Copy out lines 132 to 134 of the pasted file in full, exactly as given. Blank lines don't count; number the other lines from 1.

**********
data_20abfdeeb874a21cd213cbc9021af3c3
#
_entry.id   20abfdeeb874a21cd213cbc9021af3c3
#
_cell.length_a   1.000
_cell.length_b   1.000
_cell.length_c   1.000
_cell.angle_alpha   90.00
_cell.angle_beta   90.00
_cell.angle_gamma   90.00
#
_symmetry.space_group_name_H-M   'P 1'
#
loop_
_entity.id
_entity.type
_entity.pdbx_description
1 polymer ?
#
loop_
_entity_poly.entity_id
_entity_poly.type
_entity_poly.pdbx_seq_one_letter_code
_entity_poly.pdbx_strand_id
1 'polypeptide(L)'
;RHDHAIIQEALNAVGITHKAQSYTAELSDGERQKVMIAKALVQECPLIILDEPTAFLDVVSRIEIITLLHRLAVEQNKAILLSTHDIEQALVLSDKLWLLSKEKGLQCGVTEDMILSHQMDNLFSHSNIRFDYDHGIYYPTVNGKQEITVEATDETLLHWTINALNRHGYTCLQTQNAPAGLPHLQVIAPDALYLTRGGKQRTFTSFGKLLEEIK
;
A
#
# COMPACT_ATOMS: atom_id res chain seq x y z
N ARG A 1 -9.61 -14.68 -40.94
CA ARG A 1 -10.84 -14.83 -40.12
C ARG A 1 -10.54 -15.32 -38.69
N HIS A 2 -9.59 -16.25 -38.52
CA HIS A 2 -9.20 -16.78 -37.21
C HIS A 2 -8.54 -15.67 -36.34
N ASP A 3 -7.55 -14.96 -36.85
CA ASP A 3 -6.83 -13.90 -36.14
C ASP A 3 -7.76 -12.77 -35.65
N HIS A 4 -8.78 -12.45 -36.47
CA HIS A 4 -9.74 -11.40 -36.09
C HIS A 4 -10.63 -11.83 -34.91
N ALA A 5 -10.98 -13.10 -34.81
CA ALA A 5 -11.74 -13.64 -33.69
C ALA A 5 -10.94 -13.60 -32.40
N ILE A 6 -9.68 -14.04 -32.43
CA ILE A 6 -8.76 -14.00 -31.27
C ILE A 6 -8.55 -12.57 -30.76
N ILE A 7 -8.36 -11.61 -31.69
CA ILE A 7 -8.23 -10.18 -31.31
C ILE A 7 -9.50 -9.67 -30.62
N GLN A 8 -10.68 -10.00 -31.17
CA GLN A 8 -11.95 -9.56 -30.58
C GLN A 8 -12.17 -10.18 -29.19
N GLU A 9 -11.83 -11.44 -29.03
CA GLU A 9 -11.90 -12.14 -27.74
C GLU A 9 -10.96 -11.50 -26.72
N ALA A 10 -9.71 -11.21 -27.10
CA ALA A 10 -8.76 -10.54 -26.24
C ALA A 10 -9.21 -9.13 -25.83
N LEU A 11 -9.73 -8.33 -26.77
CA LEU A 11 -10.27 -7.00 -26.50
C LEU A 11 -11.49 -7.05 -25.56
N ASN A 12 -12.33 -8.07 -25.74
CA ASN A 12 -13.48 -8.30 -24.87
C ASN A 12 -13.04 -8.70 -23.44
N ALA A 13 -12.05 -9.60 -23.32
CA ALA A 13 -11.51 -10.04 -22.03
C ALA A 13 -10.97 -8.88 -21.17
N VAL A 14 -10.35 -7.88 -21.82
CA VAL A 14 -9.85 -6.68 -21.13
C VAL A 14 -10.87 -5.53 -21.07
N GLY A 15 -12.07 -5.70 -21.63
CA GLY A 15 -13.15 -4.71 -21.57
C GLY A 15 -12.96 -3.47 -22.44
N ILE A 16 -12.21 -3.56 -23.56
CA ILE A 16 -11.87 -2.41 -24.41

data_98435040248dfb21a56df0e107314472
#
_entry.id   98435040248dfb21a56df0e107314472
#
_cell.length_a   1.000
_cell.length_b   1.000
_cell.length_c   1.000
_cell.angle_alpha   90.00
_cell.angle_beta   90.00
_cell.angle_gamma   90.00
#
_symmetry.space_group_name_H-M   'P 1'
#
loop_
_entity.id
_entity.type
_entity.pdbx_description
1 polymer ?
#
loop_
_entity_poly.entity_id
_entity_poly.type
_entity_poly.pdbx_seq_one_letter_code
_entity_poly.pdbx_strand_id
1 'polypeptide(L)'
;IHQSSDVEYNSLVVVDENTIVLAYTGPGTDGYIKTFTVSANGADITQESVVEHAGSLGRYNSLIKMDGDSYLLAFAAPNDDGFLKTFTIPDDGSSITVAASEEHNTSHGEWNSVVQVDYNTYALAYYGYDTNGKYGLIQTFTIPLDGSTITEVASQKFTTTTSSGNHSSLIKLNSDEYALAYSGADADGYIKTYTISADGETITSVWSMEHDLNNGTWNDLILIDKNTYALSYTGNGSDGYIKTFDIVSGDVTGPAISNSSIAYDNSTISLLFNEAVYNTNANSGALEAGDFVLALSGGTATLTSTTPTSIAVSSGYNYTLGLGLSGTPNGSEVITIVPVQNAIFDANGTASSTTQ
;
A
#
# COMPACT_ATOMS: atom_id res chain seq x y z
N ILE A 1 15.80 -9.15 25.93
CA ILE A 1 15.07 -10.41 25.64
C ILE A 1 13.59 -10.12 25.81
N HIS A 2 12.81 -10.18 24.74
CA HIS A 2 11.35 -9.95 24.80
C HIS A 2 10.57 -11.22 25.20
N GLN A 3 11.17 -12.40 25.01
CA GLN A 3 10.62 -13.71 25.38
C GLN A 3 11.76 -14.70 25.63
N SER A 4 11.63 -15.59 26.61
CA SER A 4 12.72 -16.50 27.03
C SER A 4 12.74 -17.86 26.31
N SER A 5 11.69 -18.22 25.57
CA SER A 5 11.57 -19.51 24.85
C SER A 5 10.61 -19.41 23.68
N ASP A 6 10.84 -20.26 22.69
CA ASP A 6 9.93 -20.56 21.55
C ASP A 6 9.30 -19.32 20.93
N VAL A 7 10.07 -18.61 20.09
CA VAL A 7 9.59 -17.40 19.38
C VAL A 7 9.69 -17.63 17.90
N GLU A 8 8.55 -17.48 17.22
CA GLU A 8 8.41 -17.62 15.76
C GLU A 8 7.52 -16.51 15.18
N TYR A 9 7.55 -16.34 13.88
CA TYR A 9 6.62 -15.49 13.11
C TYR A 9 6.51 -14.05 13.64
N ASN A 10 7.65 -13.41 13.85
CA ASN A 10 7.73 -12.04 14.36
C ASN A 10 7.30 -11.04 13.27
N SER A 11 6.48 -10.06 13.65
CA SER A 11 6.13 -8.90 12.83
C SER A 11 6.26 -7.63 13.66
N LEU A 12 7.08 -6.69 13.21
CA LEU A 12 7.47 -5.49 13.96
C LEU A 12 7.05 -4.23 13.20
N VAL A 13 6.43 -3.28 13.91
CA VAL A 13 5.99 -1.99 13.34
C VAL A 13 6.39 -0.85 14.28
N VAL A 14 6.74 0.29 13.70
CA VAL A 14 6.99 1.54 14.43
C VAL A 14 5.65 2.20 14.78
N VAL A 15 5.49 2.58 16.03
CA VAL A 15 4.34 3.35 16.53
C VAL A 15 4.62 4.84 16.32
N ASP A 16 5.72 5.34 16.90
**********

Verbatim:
N TYR A 9 7.55 -16.34 13.88
CA TYR A 9 6.62 -15.49 13.11
C TYR A 9 6.51 -14.05 13.64